Who interacts with whom? Social mixing insights from a rural population in India
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Who interacts with whom? Social mixing insights from a rural population in India

  • Published Date:

    December 21 2018

  • Source:
    PLoS One. 13(12)
  • Language:
    English
Filetype[PDF-1.79 MB]


Details:
  • Alternative Title:
    PLoS One
  • Description:
    Acute lower respiratory infections (ALRI) are a leading cause of morbidity and mortality globally, with most ALRI deaths occurring in children in developing countries. Computational models can be used to test the efficacy of respiratory infection prevention interventions, but require data on social mixing patterns, which are sparse in developing countries. We describe social mixing patterns among a rural community in northern India. During October 2015-February 2016, trained field workers conducted cross-sectional face-to-face standardized surveys in a convenience sample of 330 households in Faridabad District, Haryana State, India. Respondents were asked about the number, duration, and setting of social interactions during the previous 24 hours. Responses were compared by age and gender. Among the 3083 residents who were approached, 2943 (96%) participated, of whom 51% were male and the median age was 22 years (interquartile range (IQR) 9-37). Respondents reported contact (defined as having had a face-to-face conversation within 3 feet, which may or may not have included physical contact) with a median of 17 (IQR 12-25) people during the preceding 24 hours. Median total contact time per person was 36 person-hours (IQR 26-52). Female older children and adults had significantly fewer contacts than males of similar age (Kruskal-Wallis χ2 = 226.59, p<0.001), but spent a longer duration in contact with young children (Kruskal-Wallis χ2 = 27.26, p<0.001), suggesting a potentially complex pattern of differential risk of infection between genders. After controlling for household size and day of the week, respondent age was significantly associated with number and duration of contacts. These findings can be used to model the impact of interventions to reduce lower respiratory tract infections in India.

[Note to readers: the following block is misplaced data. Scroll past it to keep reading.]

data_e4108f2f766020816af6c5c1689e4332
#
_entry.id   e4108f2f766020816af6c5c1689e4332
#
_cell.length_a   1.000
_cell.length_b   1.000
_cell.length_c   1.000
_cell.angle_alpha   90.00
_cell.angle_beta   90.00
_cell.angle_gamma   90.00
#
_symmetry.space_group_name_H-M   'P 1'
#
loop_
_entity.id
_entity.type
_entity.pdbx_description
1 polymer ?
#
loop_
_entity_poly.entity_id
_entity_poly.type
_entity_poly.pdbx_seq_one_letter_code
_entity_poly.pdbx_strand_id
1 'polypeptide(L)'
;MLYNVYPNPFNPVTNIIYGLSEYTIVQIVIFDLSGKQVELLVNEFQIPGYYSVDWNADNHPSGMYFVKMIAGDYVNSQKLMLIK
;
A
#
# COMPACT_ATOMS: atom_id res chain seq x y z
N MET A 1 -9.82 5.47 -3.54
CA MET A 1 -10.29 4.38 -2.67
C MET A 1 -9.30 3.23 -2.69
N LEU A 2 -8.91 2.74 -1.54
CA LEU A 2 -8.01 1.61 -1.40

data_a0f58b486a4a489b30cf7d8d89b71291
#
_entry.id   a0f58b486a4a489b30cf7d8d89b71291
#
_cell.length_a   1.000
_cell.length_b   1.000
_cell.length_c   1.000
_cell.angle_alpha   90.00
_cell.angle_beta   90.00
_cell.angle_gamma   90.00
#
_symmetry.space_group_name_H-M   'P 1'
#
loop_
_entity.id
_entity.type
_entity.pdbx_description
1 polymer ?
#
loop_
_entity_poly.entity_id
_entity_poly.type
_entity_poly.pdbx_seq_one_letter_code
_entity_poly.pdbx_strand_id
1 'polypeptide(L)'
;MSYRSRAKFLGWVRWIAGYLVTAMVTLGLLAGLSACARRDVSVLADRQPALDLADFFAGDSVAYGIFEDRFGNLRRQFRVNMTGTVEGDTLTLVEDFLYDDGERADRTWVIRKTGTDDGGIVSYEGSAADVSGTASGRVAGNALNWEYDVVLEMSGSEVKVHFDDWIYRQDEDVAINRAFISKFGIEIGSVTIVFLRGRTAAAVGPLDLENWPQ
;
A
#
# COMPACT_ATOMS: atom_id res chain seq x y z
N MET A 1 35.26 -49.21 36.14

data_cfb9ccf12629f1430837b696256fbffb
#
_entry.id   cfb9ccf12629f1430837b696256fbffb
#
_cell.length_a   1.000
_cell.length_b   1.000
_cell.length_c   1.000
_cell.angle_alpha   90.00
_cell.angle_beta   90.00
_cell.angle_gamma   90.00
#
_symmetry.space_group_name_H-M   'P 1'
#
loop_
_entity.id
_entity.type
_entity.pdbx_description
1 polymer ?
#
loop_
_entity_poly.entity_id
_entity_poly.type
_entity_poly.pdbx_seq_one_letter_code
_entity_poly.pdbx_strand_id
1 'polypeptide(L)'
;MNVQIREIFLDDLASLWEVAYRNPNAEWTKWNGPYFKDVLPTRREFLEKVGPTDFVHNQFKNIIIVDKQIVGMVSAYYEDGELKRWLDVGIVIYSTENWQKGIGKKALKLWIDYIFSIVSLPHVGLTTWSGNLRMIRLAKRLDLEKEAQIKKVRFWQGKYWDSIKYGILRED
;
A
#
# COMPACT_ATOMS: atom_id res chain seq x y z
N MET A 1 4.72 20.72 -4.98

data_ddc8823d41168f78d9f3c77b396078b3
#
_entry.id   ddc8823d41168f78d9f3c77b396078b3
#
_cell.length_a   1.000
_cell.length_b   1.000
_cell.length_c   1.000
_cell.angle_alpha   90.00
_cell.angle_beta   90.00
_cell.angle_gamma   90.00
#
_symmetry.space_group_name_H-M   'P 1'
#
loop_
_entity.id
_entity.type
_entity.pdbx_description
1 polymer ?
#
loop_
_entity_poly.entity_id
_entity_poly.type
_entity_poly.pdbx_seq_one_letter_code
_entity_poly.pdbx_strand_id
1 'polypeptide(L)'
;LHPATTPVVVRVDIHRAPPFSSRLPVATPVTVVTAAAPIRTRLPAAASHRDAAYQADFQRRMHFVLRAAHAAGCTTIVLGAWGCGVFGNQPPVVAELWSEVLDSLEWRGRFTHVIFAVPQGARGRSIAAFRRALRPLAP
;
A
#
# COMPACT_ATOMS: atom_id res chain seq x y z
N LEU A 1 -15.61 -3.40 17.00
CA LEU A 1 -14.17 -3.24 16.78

• Pubmed ID:
    30576333
  • Pubmed Central ID:
    PMC6303083
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